CHICAGO — Michigan lawmakers Wednesday were expected to wrap up the final $46.7 billion all-funds budget for 2011 as the state heads into a new fiscal year Friday.

The spending plan erases a $484 million deficit but leaves in place a structural deficit heading into 2012.

The Legislature needs to have a 2011 budget in place by midnight Thursday to avoid the third government shutdown since 2008.

The process this year was eased by an influx of federal money and a $200 million surplus in the school aid fund.

The $46.7 billion budget increases spending by 2.6%, or $1.2 billion, over 2010 — though the size of the budget has declined since 2008.

Like other states, Michigan has relied on federal funds over the last several years to offset falling revenues. Federal money, including from the American Recovery and Reinvestment Act of 2009, has increased by $6.6 billion since 2004, according to the House Fiscal Agency.

The 2011 $8 billion general fund budget relies heavily on one-time measures, including $980 million of federal money. The state plans to save $117.2 million of debt-service payments scheduled for next year by restructuring a chunk of its debt.

The general fund structural deficit heading into 2012 could total $1.6 billion, according to House Fiscal Agency director Mitchell Bean.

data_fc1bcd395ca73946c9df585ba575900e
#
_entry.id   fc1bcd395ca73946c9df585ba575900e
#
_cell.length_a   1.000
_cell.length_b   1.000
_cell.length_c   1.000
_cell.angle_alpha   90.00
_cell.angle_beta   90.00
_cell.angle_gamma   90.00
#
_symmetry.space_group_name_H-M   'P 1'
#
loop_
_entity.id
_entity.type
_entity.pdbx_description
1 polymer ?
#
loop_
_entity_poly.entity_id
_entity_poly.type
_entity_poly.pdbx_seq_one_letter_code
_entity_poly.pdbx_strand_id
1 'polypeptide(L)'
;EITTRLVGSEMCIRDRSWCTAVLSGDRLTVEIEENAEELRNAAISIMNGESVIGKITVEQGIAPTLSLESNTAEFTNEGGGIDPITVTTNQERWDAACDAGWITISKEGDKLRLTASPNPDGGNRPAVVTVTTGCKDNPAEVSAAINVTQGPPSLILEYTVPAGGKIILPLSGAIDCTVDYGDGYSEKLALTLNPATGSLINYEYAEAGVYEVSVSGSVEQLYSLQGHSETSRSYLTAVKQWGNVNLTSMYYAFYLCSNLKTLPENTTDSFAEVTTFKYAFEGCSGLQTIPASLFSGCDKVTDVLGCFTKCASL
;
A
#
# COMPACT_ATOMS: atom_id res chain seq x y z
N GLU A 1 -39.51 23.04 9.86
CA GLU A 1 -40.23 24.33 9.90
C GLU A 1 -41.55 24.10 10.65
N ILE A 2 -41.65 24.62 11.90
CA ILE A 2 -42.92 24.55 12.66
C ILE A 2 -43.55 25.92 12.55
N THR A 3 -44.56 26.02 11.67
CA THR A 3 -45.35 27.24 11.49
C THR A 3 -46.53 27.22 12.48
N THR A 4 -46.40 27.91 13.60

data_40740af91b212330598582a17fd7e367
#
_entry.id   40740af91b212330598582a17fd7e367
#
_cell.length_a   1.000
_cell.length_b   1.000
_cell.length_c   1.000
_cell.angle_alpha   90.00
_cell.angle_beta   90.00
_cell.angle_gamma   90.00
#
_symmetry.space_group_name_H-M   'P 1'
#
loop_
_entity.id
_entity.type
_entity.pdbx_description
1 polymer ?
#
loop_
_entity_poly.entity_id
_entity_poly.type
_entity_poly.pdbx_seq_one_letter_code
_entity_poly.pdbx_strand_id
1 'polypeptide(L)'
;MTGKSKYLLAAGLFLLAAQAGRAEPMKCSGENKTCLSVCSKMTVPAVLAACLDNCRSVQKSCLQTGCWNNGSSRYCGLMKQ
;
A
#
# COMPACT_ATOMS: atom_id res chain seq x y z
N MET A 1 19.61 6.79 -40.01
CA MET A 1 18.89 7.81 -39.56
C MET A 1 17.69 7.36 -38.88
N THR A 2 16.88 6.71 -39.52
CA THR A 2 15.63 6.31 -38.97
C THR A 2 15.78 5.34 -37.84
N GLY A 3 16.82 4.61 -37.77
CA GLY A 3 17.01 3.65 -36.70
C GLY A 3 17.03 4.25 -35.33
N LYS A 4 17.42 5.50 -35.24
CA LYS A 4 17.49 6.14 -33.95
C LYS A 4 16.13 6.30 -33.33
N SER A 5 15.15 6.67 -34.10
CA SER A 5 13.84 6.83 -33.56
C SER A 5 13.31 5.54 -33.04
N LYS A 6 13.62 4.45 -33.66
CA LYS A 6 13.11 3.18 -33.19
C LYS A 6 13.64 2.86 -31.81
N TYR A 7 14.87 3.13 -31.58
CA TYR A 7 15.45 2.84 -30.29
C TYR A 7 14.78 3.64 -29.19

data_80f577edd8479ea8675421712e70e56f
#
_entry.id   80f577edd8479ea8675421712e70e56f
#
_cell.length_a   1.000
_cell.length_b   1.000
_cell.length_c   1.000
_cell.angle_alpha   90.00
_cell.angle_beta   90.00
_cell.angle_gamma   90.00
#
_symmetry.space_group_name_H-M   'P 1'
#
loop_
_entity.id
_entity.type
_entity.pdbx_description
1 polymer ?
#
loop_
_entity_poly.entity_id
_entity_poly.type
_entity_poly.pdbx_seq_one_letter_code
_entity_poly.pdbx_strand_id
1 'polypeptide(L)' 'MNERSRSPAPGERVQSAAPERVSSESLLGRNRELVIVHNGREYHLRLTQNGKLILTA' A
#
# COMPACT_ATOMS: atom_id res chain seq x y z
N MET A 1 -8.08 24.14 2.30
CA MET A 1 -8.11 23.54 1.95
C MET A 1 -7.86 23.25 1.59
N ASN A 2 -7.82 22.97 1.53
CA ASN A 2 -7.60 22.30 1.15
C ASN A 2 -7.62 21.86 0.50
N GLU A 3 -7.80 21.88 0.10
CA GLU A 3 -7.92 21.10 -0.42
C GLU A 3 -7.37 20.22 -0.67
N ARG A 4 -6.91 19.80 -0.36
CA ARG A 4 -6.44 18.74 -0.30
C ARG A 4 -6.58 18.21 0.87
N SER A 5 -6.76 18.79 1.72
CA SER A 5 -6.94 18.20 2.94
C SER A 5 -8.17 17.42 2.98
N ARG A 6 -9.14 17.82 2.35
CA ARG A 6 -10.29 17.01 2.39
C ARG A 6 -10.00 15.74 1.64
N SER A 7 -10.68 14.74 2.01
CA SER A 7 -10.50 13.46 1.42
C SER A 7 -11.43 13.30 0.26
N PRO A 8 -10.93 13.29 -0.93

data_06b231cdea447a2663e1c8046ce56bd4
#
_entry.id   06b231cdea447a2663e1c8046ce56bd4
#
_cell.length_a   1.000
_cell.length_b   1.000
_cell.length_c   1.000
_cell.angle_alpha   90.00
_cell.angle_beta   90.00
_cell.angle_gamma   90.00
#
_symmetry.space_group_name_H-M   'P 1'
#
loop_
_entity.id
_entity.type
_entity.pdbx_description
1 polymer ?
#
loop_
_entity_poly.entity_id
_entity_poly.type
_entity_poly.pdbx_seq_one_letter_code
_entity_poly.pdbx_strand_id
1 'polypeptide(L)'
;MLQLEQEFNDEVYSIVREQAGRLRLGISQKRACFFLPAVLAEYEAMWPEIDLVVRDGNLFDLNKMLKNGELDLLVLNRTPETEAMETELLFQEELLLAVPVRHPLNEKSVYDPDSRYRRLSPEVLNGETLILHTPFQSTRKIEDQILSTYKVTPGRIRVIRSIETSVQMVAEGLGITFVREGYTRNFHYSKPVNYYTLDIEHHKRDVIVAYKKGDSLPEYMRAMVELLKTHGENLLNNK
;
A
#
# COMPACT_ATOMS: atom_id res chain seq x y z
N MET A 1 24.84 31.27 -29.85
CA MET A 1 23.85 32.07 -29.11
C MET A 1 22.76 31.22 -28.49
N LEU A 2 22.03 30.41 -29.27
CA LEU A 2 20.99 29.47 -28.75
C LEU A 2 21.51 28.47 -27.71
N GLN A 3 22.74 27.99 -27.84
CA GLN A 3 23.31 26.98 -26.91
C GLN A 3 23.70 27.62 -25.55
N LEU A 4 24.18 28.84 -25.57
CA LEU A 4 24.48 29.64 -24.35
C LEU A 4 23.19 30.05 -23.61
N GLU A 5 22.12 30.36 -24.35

“We’ve got about $1.6 billion of issues, which is about 20% of the general fund budget,” said the longtime HSA director. The loss of nearly $1 billion of federal funds will combine with other expected revenue declines, such as an income-tax reduction set to take effect next October, Bean said.

“We’ve got the money for this year but don’t have it for next year.”

The $11 billion school aid budget relies on about $184 million of ARRA funds, he said.

“In my view, the school aid fund is not as much of a problem,” Bean said. “Relative to the whole budget, [the 2011 one-time money is] relatively small.”

The Senate late Wednesday was expected to sign off on a $3.2 billion transportation bill that has been held up largely due to a debate over a proposal to build a publicly owned bridge over the Detroit River.

The final spending plan, passed by the House Tuesday, would restrict MDOT to spending only $750,000 through May for continued study of the $5 billion proposal. The budget does not allow the state to enter into a public-private partnership to build the span, a key element of the plan that has been pushed by top state officials and the Michigan Department of Transportation.

The transportation budget also includes authorization for MDOT to issue roughly $40 million of one-year debt, a move that would allow the state to secure half of the $84 million in local funds that are necessary to avoid losing $475 million in federal highway funds.

Universities will see their state aid clipped by 2.8% under the final 2011 higher-education budget.

Lawmakers were expected to finalize a general government budget, which includes revenue aid to local governments, by Wednesday evening. 

Meanwhile, lawmakers are expected to vote after the November election on a capital budget that would be supplemental to the 2011 budget. The general fund capital bills in the House and Senate include proposed projects totaling roughly $1 billion, with the state paying for less than half of the total.

Lawmakers crafted the 2011 budget amid an election season that will see the turnover of all Senate seats and more than half of House seats. Only a small handful of House representatives will have more than two years worth of legislative experience as the next session begins in January, said one state official.

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